Within Neritacea as well as within other unrelated gastropod families and orders limpet-like species are found (Chapter 4.5). The change from the coiled early ontogenetic shell to the cup-like adult shell goes along with a rearrangement of tissue shell attachment and a loss of the operculum. The animal no longer withdraws into its shell, but rather pulls its shell down onto the substrate, when in danger. The result is an externally and internally similar shell which also may become extremely similar to shells of untorted molluscs, like recent and fossil monoplacophores. It is documented that neither morphology of the internal mould, nor muscle scars, or apex position provide sound systematic evidence. The later can be gathered only from the early ontogenetic shell, but here restrictions must be taken into account.

The course of the embryonic development of higher gastropods (Chapter 5.1) is quite variable because a true larval phase is developed. During this phase plankton is eaten or this normal food of the free larva is substituted by nutrients provided within the egg capsule. The mode of development of a free larva provides systematic information expressed by the size, shape and sculpture of the shell. Where larval food is present within the egg capsule, embryonic development is adapted to this, and systematic information is lost. A number of cases shows how liquid yolk, yolk grains, and nurse eggs are taken by embryos at different stages of development. Distance from marine way of life masks the indirect course of development strongly. The fresh-water and land snails in addition, provide a good model for the formation of internal shells, that can be applied to the cephalopods as well. Here three types of tissue, originating in the shell gland and characterizing the mantle, are produced simultaneously. The muscle mantle can close over the shell gland before shell formation, thus making the shell an internal one.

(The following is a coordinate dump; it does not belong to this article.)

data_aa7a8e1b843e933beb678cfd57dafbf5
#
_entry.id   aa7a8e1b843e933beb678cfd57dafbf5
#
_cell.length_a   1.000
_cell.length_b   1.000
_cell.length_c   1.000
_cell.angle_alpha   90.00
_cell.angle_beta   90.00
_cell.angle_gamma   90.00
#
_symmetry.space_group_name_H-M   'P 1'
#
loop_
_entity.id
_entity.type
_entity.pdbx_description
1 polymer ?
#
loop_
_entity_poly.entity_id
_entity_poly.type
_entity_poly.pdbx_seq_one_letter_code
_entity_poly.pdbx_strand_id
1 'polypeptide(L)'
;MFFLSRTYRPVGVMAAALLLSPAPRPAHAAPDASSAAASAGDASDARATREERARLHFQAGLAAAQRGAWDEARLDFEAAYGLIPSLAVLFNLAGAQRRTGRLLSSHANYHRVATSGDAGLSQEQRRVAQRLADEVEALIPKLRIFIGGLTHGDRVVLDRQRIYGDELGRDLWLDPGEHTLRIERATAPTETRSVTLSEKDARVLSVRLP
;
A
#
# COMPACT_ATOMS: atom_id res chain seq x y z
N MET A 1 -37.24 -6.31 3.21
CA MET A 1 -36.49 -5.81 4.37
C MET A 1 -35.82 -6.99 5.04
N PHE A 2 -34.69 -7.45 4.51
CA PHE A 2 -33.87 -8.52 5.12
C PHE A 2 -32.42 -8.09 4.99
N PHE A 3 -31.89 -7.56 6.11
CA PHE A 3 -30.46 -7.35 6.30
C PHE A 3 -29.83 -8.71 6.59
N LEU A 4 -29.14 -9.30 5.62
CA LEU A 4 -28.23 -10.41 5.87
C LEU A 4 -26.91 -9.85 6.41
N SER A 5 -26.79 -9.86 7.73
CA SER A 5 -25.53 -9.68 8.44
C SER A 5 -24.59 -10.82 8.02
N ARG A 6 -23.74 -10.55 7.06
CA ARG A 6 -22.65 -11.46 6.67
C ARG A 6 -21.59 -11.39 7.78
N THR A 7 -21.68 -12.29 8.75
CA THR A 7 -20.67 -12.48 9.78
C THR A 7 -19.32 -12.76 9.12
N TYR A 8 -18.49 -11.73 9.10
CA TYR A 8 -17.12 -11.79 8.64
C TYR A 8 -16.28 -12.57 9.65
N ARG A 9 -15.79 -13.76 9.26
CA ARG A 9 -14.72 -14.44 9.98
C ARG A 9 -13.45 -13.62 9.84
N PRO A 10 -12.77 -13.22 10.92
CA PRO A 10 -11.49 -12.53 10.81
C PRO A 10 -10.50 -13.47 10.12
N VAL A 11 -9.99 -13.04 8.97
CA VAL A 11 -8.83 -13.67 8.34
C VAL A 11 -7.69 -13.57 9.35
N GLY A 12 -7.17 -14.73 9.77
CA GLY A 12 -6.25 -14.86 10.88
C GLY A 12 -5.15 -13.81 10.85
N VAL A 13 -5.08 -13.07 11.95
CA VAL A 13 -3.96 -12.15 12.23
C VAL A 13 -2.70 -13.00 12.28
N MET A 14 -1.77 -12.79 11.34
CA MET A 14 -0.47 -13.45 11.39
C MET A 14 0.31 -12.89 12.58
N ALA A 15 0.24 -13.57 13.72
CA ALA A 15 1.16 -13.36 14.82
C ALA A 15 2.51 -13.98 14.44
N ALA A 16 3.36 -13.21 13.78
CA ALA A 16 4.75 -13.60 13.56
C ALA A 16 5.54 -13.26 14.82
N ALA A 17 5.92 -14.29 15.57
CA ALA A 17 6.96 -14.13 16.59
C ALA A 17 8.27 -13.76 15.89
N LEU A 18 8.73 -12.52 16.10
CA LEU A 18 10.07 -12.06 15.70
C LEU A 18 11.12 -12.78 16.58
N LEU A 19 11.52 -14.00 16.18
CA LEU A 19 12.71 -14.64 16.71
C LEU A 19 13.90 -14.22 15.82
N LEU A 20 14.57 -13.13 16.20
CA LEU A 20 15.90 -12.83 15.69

Differences present in the ontogeny of molluscs makes it possible to gather information regarding the course in which evolution proceeded (Chapter 5.2). Polyplacophores branched off prior to the invention of an embryonic shell gland. Bivalves, scaphopods, archaeogastropods, cephalopods and higher gastropods developed their specific way of early shell formation independently from untorted bilaterally symmetrical common ancestors, probably at the end of the Cambrian. The protostome or deuterostome development, the type of swimming larva and the mode and way of feeding are variable features and of little use for reconstructing the phylogeny. Direct development with a adult organs appearing without transitional organs is the original type, present in archaeogastropods and cephalopods. Larvae having to metamorphose transitional organs into adult ones and thus carrying out indirect development characterize all higher gastropods and have developed independently within the bivalves.

Copyright information

© American Oil Chemists’ Society 1982

Authors and Affiliations

  • Klaus Bandel
    • 1
  1. 1.Institut für PaläontologieUniversitätErlangen